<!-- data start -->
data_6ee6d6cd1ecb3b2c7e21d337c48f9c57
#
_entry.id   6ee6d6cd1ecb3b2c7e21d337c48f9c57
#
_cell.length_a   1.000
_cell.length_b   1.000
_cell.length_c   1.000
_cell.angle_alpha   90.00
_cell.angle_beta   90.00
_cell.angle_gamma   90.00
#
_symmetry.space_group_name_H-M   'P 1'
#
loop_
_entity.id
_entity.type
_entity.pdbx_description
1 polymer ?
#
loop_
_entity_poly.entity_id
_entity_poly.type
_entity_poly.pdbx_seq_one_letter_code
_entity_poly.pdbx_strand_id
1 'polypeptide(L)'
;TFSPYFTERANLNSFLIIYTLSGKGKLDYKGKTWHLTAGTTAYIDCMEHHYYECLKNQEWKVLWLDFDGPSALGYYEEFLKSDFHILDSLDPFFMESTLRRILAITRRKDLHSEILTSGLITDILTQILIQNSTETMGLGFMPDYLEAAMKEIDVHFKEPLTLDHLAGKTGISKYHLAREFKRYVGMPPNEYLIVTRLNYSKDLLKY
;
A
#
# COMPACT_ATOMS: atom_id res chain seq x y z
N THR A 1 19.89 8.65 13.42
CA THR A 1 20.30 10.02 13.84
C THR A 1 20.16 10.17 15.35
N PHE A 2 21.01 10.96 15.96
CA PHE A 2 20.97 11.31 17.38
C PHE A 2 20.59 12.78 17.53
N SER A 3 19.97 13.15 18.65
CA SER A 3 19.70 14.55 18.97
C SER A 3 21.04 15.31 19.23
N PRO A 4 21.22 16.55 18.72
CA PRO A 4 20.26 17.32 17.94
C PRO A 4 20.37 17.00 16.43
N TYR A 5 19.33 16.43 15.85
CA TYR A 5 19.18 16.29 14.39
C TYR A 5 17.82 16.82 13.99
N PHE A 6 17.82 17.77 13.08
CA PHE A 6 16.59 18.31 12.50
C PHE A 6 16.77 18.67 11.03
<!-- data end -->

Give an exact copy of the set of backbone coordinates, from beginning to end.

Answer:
data_6ee6d6cd1ecb3b2c7e21d337c48f9c57
#
_entry.id   6ee6d6cd1ecb3b2c7e21d337c48f9c57
#
_cell.length_a   1.000
_cell.length_b   1.000
_cell.length_c   1.000
_cell.angle_alpha   90.00
_cell.angle_beta   90.00
_cell.angle_gamma   90.00
#
_symmetry.space_group_name_H-M   'P 1'
#
loop_
_entity.id
_entity.type
_entity.pdbx_description
1 polymer ?
#
loop_
_entity_poly.entity_id
_entity_poly.type
_entity_poly.pdbx_seq_one_letter_code
_entity_poly.pdbx_strand_id
1 'polypeptide(L)'
;TFSPYFTERANLNSFLIIYTLSGKGKLDYKGKTWHLTAGTTAYIDCMEHHYYECLKNQEWKVLWLDFDGPSALGYYEEFLKSDFHILDSLDPFFMESTLRRILAITRRKDLHSEILTSGLITDILTQILIQNSTETMGLGFMPDYLEAAMKEIDVHFKEPLTLDHLAGKTGISKYHLAREFKRYVGMPPNEYLIVTRLNYSKDLLKY
;
A
#
# COMPACT_ATOMS: atom_id res chain seq x y z
N THR A 1 19.89 8.65 13.42
CA THR A 1 20.30 10.02 13.84
C THR A 1 20.16 10.17 15.35
N PHE A 2 21.01 10.96 15.96
CA PHE A 2 20.97 11.31 17.38
C PHE A 2 20.59 12.78 17.53
N SER A 3 19.97 13.15 18.65
CA SER A 3 19.70 14.55 18.97
C SER A 3 21.04 15.31 19.23
N PRO A 4 21.22 16.55 18.72
CA PRO A 4 20.26 17.32 17.94
C PRO A 4 20.37 17.00 16.43
N TYR A 5 19.33 16.43 15.85
CA TYR A 5 19.18 16.29 14.39
C TYR A 5 17.82 16.82 13.99
N PHE A 6 17.82 17.77 13.08
CA PHE A 6 16.59 18.31 12.50
C PHE A 6 16.77 18.67 11.03